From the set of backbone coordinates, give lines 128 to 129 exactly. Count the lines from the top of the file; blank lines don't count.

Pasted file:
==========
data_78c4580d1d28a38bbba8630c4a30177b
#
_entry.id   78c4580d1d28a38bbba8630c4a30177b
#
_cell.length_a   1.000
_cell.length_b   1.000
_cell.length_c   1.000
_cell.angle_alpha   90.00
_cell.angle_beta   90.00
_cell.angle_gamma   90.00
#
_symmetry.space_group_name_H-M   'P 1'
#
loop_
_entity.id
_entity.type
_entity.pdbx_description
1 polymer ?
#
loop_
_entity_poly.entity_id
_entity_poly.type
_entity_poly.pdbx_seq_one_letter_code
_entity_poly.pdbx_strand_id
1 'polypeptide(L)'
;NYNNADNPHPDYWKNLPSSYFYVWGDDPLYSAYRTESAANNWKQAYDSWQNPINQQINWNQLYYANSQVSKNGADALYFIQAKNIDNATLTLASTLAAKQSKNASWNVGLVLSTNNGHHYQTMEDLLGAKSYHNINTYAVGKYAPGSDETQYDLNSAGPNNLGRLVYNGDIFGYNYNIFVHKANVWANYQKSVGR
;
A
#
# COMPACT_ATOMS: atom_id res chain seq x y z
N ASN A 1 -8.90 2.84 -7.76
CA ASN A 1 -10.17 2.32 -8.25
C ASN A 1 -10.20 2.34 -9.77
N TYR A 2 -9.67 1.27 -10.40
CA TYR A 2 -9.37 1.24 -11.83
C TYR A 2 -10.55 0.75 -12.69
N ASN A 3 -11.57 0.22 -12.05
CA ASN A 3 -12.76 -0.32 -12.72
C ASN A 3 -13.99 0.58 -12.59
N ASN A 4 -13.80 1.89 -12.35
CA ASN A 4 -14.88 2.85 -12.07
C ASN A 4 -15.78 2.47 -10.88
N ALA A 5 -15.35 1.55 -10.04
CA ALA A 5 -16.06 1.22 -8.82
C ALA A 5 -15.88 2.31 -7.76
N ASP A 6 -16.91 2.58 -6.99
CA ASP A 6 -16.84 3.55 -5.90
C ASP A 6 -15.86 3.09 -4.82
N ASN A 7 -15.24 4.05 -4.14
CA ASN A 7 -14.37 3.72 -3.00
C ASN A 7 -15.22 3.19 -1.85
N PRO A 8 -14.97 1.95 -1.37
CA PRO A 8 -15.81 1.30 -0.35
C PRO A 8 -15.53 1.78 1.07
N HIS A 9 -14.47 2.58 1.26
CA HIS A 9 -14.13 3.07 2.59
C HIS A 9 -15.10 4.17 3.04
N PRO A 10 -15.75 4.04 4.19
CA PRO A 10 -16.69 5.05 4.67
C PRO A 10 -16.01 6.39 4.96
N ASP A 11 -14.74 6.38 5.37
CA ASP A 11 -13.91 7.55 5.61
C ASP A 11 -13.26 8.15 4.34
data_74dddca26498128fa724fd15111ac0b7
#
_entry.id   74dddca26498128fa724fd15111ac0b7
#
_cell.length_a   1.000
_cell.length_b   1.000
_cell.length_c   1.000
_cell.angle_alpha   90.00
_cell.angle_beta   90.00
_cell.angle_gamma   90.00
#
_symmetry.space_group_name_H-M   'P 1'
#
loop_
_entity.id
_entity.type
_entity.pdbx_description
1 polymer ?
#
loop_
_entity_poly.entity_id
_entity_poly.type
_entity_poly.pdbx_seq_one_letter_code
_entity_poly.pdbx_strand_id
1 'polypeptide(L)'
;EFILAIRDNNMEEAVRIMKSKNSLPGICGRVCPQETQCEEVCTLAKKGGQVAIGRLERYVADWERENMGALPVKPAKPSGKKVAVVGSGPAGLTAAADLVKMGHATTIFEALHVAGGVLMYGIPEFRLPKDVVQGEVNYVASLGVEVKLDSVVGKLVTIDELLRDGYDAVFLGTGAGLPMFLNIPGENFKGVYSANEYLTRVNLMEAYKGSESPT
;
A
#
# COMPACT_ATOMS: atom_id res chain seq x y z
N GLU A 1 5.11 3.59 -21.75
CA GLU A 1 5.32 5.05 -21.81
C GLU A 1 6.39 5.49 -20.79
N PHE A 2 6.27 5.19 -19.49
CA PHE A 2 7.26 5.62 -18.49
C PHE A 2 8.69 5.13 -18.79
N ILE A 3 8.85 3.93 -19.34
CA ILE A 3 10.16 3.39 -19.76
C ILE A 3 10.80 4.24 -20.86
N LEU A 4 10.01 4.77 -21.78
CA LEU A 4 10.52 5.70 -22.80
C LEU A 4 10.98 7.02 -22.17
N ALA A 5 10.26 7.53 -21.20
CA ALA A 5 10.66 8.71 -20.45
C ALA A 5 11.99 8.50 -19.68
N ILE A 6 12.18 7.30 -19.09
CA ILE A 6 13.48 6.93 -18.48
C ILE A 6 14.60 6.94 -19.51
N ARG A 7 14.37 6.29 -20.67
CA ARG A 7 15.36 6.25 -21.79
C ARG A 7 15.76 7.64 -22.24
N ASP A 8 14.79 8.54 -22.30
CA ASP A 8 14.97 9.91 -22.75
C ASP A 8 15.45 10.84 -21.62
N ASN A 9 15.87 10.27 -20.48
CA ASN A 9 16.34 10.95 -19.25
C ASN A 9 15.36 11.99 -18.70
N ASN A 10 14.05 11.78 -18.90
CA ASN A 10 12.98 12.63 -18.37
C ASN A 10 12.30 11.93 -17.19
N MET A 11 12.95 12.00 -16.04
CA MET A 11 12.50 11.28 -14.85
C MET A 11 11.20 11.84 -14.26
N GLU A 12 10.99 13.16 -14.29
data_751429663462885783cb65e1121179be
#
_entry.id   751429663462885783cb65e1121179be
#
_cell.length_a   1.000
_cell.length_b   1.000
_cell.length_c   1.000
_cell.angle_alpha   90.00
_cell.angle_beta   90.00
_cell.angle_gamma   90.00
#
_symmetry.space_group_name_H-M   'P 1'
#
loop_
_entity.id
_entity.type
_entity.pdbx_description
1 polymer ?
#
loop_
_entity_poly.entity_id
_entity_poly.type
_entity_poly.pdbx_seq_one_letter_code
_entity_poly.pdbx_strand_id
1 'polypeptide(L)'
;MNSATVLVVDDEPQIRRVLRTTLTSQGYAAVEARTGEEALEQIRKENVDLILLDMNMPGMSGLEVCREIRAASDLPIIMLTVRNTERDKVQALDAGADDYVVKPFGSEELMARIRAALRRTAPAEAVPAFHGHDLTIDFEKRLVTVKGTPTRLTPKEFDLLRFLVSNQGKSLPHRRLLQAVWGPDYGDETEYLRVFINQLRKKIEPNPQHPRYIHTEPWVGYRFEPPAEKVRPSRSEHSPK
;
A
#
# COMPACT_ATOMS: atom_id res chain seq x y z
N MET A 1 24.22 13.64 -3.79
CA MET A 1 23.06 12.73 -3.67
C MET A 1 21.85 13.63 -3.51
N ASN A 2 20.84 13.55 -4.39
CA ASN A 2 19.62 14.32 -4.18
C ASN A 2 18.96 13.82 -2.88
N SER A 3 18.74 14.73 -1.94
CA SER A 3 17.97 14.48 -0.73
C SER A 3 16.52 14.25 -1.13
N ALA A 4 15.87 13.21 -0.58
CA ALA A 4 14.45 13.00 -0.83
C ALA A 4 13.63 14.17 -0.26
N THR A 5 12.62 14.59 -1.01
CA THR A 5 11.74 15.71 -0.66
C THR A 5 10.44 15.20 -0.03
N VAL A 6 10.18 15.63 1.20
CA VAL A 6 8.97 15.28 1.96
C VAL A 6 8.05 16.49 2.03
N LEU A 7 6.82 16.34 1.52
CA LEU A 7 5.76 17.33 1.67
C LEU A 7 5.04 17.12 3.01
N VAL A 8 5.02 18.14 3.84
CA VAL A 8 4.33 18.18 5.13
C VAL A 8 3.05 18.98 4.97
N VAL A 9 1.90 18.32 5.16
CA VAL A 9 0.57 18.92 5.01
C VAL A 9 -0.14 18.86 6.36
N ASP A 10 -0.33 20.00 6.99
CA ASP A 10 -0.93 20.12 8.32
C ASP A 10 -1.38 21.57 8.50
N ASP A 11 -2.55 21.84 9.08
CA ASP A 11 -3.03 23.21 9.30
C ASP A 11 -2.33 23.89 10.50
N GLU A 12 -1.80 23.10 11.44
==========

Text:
data_751429663462885783cb65e1121179be
#